It's a sad fact of military life: We all go to war but some of us do not come home. When a service member is killed in action or in a training event, the pain reverberates through the community. Other members in the unit, spouses and family members are all affected deeply.
My next door neighbor was killed while deployed to Afghanistan. His wife was naturally devastated. She had two boys under the age of three and now, their dad was not going to be coming home in the way they wanted. While Gold Star Families are given counseling resources when a loss happens, there are other parts of life that can be overlooked. Like how do you keep the memory of your child’s father alive when they were too young to build memories?
This Father’s Day, reach out to Gold Star Families and see what you can do to help.
Here are a few ideas to get you started.
Honor the fallen: Create a photo bookA spouse of a fallen hero might have a million and one ways to remember her spouse, but her children may not. If you know a Gold Star Family, a gift that would be amazing is to create a photo book or video with people who knew the family telling stories about Dad. Of course Mom has many stories but co-workers hear different stories, funny ones, sad ones, times when Dad just missed his baby and wanted to chat. Creating a memory book and giving it to the child of a fallen hero can be a gift that will be cherished forever.
Honor the fallen: VolunteerThere are many events that honor fallen heroes. My neighbor started an annual 5K on her late husband's birthday to keep his memory alive. Another fallen hero had a stretch of highway named after him. Look around your community for similar events. Often times, the founder or organizer is the wife or child of the fallen hero and they 100 percent need help. Every organization needs volunteers. Even if you did not know the service member, offering to help out with their event is a way to keep their memory alive. If there are no events, you can still remember a fallen father by visiting the local military cemetery and placing flowers on gravesites. Families will appreciate the gesture, even if they do not know where they came from.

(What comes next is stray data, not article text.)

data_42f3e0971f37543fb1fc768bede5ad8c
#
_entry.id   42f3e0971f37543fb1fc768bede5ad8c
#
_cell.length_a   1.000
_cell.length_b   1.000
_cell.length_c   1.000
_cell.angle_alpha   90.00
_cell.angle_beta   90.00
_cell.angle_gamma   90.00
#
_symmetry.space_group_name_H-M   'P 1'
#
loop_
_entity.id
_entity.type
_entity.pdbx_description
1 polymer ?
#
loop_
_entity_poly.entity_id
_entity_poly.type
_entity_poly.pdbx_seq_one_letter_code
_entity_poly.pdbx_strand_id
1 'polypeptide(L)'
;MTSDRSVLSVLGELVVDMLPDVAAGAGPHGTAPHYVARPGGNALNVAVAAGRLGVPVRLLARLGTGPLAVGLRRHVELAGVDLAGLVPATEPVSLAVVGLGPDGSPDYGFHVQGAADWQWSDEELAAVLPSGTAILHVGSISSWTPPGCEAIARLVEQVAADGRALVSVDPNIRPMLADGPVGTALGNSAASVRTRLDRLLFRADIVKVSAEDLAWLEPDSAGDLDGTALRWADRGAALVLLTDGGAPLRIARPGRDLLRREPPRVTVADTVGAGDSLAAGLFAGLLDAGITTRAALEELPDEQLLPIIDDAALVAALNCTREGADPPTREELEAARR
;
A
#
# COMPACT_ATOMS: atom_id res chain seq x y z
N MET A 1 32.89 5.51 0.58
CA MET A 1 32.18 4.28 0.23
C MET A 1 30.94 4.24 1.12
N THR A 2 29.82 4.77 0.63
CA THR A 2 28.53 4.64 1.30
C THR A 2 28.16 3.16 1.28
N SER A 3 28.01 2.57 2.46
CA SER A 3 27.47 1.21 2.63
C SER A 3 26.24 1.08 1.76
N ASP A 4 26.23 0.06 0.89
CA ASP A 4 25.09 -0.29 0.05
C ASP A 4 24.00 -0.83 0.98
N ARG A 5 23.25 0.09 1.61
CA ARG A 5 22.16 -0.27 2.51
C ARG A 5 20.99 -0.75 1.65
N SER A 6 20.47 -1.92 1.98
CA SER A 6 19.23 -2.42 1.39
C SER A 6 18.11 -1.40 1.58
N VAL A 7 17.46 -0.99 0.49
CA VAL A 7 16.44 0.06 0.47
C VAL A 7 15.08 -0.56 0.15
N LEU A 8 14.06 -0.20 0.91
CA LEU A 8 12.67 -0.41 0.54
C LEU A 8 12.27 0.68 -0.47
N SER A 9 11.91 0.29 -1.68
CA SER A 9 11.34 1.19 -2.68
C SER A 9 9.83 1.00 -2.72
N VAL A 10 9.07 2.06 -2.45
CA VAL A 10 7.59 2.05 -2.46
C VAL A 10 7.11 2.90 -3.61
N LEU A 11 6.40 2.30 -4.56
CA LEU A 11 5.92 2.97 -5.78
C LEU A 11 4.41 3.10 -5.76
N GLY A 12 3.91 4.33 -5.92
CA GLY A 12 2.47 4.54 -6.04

Honor the Fallen: Host an eventIf there are no events around, create your own! Seek out a local space to either rent or just borrow -- most military installations have classrooms you can reserve for free -- and start an event specifically for children of fallen fathers. This should be a mix of celebration and remembrance. Children who lost their father early on may not fully understand their dad being gone forever so having a chaplain on hand to help explain the situation would be very helpful.
As a capstone activity for the event, have the children make a craft or art project that celebrates their dads. Something they can make, take home, and look at for years to come. Having a room full of children who all have this in common can help them feel a sense of community. I have spoken with many Gold Star Wives and the loneliness has been at times overwhelming. If the wives feel this way, imagine what their children are feeling. Creating an event to let Gold Star children meet and bond is a great way to help local Gold Star Families build a bigger community.
Father’s Day is a great day to celebrate our dads. Many people, myself included, consider their father their hero. I cannot think of a bigger hero than the father who made the ultimate sacrifice for our country and we should not forget those men. Since Father’s Day typically does not fall during the school year, children do not have to face their classmates during craft time, they could go the entire day as if it was a regular Sunday but they should not have to.
This June, I implore you to reach out to a Gold Star Family and ask what you can do to keep their father’s memory alive in their minds.